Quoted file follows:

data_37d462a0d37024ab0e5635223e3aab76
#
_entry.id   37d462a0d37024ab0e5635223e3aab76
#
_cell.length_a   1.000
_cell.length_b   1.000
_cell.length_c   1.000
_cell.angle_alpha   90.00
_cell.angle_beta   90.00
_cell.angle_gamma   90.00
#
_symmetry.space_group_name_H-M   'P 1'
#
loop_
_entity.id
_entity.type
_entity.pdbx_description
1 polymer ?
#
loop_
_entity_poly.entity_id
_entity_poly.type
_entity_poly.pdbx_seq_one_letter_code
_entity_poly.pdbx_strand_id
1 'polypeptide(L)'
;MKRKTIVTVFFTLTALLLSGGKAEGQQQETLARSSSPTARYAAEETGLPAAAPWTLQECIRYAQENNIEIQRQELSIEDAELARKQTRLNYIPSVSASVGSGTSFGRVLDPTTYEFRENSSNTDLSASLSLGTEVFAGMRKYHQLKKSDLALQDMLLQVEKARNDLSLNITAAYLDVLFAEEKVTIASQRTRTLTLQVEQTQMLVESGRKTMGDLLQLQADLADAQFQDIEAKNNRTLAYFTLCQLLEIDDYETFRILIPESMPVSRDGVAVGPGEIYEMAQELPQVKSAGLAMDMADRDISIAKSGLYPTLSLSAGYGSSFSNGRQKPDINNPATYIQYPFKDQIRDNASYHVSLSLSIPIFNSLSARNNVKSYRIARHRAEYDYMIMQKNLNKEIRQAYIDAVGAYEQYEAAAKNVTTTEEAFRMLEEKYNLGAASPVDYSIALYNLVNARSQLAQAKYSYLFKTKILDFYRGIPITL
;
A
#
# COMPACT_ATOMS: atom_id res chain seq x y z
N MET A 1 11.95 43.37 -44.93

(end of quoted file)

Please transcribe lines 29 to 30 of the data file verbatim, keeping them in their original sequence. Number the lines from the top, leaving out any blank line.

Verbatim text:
#
# COMPACT_ATOMS: atom_id res chain seq x y z